Commissioning reform—unlocking the potential of charities and the private sector

40.The Cabinet Office showed admirable flexibility during the pandemic in issuing new guidance to commissioners which put greater emphasis on the social value that commissioning can create and gave greater autonomy to frontline service providers. (Paragraph 186)

41.The Cabinet Office should now update The outsourcing playbook to reflect the new ways in which businesses and charities delivered services during the pandemic, and provide commissioners with best-practice guidance to encourage joint working with the private and third sector. Any new guidance for commissioners must retain the existing focus on social value, partnership working and sustainable grant funding. (Paragraph 187)

42.Once updated, The outsourcing playbook should be incorporated into the forthcoming green paper on procurement. Its guidance should apply across the public sector to ensure that public service commissioners prioritise social value when contracting services from charities and businesses. (Paragraph 188)

Digital technology and innovation in frontline public services

43.There is a clear requirement for central Government and local services to evaluate the performance of services that moved online during the first lockdown, ensuring that public services maintain face-to-face services wherever they are needed. They should work closely with service users in conducting this evaluation, because users are best placed to advise on which services should be delivered online, by telephone, or in person. (Paragraph 200)

44.Central Government and local services should build on the advances made during the pandemic by prioritising funding for public sector digital services. The Government should put a particular focus on improving the digital skills of the public service workforce, and improving digital access and skills for those parts of the population that are at risk of digital exclusion. (Paragraph 201)

“From lockdown to lock-in”—how do public services learn?

45.In recent months, the Prime Minister and the Chancellor of the Duchy of Lancaster and Minister for the Cabinet Office have argued that the pandemic offers a chance for fundamental public service reform. Furthermore, the Prime Minister has promised an independent inquiry to learn lessons from COVID-19. (Paragraph 210)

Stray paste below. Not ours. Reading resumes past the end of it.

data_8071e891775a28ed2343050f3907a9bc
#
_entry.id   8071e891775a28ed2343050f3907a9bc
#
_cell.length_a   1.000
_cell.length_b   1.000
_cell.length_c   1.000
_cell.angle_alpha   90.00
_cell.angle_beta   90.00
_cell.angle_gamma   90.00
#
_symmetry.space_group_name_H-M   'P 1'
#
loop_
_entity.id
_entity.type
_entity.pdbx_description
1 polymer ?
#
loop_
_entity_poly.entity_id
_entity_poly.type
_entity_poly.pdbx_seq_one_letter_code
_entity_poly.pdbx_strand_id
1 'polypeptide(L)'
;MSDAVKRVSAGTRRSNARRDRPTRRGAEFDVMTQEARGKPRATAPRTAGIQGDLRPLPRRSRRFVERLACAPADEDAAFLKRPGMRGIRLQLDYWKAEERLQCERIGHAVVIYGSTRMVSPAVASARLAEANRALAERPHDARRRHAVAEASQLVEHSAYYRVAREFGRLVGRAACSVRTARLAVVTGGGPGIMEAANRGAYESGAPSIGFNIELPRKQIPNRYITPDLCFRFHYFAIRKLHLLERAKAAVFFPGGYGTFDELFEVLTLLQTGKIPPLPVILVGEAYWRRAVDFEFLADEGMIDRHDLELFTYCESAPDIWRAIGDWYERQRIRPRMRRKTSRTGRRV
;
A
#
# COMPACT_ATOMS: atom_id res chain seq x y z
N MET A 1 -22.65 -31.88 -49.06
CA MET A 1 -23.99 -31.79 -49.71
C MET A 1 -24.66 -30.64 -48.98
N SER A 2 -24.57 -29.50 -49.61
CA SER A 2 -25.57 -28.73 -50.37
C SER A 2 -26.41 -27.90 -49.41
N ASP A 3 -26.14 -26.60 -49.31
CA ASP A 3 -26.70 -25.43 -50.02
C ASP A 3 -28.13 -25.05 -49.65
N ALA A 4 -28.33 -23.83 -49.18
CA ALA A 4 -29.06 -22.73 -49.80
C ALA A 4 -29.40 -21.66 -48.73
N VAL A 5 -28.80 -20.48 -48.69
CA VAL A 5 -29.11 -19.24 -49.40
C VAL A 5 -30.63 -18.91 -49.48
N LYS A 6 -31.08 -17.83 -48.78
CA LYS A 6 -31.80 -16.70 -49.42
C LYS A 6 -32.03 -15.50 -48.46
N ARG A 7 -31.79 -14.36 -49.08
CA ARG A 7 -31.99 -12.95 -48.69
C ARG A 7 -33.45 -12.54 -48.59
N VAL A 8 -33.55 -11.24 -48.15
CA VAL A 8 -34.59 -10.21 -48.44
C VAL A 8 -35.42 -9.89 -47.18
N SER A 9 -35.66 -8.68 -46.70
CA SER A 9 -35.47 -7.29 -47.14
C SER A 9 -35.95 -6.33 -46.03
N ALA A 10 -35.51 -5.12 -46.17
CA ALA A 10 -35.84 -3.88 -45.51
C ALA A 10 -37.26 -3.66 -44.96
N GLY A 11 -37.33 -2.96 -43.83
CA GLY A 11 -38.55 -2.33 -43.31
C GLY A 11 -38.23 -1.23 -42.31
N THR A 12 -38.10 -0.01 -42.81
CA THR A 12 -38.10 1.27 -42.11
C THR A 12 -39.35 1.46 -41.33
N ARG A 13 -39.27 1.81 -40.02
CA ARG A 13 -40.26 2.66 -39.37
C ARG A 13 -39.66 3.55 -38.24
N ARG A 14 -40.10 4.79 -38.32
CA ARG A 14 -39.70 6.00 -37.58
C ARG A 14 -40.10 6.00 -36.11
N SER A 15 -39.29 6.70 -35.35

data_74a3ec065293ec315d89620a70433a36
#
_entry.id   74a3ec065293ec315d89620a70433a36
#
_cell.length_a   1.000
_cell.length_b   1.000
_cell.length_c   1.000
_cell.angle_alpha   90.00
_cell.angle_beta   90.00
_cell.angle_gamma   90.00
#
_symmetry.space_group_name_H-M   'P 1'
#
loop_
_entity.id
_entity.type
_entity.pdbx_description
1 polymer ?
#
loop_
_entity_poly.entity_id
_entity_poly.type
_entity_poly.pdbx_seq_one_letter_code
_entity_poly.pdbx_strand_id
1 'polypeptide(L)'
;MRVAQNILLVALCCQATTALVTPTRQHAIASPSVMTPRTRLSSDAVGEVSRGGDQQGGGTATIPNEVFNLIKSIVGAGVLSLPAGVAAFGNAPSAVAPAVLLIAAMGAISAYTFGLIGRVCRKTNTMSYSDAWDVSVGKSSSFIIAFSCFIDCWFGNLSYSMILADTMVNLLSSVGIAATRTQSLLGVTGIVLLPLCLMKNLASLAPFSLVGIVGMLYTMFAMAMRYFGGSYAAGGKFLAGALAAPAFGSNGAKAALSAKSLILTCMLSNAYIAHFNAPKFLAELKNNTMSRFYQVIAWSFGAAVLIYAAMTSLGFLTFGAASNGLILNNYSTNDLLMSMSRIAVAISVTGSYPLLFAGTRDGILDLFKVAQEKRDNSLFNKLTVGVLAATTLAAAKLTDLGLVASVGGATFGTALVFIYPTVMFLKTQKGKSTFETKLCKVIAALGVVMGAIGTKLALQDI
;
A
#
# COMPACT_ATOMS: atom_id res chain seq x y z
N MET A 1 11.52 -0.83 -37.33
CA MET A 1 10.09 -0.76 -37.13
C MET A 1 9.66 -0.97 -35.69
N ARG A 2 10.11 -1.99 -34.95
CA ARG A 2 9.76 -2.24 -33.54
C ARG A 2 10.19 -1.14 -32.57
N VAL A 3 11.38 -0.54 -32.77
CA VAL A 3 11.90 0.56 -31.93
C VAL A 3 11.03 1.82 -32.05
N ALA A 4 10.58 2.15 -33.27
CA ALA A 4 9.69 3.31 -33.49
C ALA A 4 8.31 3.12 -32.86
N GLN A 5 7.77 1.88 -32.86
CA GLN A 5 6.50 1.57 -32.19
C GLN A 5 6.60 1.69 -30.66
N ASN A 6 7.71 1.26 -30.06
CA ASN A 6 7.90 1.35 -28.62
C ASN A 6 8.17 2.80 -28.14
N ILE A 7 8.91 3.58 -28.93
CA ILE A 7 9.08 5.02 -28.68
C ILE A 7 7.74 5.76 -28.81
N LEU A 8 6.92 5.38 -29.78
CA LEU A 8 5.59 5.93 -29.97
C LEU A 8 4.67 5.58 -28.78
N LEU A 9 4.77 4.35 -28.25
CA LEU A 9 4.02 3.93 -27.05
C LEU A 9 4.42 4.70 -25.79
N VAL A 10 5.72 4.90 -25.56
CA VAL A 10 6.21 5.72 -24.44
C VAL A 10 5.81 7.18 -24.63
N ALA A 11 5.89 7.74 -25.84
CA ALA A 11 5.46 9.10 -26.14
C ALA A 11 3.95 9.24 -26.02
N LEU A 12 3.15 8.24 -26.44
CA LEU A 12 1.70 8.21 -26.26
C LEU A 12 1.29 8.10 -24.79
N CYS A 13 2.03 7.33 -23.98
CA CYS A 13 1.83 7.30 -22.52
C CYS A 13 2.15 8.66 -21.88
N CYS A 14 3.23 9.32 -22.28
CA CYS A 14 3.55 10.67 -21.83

46.Because the Government did not give oral evidence to the inquiry, and its offer to send written evidence arrived too late, we were unable to discuss how it intends to learn lessons from the pandemic in the forthcoming public inquiry and the approach that it will take to public service reform. We therefore call on the Government to carry out:

(1) a rapid evaluation of what worked well and what worked badly in public service delivery during the initial stages of the COVID-19 pandemic, to ensure that services quickly learn lessons. The Government should carry out this evaluation within the next six months;

(2) an assessment of the changes seen in public service delivery during the first lockdown, to embed the innovations that worked well. To ensure that positive changes are not lost, the Government should publish its findings within a year;

(3) a long-term evaluation of the fundamental weaknesses in public services that have been revealed by the pandemic, to inform a major project of public service transformation. (Paragraph 211)

47.We suggest that this report offers a starting point for any evaluation of how public services adapted to the pandemic, and the implications of COVID-19 for the future transformation of public service delivery. In order to lock in the remarkable innovations adopted by service providers since the beginning of the pandemic, we have set out eight key principles for public service reform. These principles should now underpin the Government’s approach to redesigning the UK’s public services for the twenty-first century. (Paragraph 212)